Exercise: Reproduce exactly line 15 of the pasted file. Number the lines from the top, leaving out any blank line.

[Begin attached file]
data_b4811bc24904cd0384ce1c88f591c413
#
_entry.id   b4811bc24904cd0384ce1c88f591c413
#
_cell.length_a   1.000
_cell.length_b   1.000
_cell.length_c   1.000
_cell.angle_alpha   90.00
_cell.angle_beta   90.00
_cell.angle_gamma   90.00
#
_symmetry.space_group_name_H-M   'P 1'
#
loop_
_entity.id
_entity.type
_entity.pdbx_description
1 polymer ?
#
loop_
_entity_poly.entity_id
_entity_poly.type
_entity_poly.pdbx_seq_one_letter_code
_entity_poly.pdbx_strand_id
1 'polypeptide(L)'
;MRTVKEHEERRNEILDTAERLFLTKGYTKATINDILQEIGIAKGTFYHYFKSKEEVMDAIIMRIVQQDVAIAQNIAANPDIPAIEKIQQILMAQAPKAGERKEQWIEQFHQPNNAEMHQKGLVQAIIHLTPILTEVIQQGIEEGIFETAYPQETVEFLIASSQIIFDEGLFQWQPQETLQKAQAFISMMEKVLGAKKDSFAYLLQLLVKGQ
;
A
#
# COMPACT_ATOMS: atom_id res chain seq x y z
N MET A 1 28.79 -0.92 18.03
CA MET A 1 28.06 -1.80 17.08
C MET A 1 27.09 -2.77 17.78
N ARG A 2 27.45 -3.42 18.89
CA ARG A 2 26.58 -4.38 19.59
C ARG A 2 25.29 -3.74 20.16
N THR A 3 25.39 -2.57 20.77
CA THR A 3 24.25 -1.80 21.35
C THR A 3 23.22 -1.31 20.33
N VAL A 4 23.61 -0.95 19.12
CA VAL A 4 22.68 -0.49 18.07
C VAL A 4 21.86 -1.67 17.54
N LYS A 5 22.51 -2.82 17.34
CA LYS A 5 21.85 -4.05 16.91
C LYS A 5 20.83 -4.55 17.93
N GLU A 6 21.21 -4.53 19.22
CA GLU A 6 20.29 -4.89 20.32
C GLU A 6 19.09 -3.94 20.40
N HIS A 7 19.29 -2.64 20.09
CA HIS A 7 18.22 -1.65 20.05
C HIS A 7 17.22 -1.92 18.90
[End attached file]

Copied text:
_entity.id